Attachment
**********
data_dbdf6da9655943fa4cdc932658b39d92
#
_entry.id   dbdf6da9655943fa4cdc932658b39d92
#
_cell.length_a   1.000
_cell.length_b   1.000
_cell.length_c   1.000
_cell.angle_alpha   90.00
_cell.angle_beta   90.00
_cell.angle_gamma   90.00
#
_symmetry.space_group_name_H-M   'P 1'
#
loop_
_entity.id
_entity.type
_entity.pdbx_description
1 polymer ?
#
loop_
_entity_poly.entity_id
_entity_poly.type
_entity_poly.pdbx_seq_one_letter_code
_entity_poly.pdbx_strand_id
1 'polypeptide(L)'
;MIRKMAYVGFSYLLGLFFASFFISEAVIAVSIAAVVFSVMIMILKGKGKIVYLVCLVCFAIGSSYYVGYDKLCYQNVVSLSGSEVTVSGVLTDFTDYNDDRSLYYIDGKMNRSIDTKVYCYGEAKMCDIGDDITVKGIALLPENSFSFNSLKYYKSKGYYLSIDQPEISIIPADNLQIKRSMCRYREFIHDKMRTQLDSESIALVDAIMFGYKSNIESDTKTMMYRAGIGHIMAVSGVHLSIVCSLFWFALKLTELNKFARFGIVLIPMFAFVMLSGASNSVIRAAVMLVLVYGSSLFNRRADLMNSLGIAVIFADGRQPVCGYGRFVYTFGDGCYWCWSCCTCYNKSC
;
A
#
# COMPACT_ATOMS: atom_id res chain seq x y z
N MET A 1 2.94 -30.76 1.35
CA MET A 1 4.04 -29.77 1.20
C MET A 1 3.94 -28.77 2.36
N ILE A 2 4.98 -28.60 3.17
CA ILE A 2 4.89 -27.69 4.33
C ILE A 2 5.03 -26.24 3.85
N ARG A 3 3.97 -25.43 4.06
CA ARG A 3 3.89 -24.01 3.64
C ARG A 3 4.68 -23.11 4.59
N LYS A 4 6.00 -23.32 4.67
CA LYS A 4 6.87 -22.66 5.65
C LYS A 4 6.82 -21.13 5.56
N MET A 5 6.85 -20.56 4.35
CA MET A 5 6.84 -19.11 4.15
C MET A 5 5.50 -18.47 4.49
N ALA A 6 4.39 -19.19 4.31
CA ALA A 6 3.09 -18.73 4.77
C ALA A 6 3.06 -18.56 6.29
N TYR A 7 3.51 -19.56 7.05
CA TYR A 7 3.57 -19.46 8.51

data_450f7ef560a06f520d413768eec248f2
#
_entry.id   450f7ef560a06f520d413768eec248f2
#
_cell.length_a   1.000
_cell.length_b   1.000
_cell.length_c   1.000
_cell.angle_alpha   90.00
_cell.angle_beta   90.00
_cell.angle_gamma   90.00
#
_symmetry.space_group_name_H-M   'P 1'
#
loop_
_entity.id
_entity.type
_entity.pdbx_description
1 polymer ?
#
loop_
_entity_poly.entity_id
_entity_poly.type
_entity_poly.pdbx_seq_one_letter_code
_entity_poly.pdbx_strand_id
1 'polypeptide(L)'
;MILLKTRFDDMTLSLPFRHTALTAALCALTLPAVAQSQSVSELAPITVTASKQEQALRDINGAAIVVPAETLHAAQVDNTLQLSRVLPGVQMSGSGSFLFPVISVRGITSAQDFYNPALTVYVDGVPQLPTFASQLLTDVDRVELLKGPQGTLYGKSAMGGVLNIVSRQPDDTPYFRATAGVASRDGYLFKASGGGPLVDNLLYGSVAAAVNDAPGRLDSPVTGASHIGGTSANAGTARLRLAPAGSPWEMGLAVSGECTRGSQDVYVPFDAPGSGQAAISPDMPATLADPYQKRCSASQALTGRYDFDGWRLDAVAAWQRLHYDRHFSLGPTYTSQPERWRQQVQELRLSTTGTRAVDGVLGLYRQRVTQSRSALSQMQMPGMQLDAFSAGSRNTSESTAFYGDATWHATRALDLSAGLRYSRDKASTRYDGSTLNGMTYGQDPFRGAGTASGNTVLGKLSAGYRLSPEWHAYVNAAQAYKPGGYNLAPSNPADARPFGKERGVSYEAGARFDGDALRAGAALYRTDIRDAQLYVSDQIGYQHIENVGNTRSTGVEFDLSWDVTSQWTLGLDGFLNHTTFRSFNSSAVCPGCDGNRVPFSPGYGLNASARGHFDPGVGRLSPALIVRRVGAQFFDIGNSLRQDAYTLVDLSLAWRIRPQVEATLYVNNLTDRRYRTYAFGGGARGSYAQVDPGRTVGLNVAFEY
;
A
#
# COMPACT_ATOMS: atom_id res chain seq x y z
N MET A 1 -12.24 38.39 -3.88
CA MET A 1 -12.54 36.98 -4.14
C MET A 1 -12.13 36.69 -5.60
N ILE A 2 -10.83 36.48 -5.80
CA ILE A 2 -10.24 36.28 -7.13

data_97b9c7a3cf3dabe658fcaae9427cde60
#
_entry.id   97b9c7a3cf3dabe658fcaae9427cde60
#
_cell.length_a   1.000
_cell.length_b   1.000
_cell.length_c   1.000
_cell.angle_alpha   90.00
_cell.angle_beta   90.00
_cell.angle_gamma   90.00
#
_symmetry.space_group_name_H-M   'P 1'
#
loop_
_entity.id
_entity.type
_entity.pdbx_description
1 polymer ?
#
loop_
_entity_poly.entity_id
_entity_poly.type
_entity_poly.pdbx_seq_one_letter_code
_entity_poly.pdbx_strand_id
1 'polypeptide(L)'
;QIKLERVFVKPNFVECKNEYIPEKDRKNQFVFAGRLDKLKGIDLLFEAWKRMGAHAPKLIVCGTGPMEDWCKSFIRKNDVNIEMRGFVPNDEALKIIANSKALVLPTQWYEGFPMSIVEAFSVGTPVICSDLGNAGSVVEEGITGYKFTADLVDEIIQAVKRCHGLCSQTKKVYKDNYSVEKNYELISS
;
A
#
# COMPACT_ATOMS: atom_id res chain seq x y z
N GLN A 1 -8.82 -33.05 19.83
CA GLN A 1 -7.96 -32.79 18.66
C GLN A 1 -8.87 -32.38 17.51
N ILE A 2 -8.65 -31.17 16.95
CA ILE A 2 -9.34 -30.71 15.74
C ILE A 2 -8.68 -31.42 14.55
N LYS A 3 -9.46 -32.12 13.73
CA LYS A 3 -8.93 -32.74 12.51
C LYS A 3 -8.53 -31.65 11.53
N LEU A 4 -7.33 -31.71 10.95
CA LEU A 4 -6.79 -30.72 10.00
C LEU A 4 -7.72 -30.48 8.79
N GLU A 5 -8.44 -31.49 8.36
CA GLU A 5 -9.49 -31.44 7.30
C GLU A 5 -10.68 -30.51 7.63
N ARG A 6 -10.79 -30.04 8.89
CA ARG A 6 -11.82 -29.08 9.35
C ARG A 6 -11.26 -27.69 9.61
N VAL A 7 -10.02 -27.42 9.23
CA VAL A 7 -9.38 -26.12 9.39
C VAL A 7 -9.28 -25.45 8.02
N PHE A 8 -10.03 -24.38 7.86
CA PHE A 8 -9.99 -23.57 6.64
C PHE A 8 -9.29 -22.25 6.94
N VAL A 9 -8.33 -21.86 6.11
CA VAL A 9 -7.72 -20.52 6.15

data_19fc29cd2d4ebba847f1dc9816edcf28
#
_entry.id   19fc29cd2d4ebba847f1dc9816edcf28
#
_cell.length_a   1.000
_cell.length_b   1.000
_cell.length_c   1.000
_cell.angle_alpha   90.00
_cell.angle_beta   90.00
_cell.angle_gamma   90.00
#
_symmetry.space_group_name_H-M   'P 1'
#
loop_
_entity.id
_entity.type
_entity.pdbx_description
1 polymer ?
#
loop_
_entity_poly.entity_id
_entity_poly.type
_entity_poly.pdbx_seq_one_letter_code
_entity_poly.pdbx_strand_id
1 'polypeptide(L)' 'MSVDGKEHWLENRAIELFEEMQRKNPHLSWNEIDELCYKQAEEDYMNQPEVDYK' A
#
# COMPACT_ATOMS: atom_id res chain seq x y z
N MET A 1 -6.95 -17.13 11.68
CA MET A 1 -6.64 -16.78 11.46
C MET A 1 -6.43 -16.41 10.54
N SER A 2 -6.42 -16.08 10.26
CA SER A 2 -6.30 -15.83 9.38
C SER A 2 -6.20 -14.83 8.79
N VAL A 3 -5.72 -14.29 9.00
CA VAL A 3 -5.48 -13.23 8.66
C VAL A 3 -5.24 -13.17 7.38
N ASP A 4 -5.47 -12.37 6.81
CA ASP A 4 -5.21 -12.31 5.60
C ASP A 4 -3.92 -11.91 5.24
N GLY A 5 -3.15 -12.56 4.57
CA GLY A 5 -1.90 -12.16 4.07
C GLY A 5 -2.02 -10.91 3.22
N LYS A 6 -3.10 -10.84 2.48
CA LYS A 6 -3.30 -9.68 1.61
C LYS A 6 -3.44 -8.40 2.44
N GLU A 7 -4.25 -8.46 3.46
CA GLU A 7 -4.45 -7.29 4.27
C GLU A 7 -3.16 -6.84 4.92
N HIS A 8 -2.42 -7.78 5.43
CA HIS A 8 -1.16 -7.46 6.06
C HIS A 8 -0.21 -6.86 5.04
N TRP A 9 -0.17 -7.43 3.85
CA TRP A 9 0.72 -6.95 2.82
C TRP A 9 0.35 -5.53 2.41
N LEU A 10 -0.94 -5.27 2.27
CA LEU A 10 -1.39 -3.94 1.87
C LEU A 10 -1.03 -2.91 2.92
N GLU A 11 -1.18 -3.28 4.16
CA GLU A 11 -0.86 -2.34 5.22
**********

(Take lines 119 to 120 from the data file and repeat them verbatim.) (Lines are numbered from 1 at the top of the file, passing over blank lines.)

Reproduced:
N ILE A 2 -8.65 -31.17 16.95
CA ILE A 2 -9.34 -30.71 15.74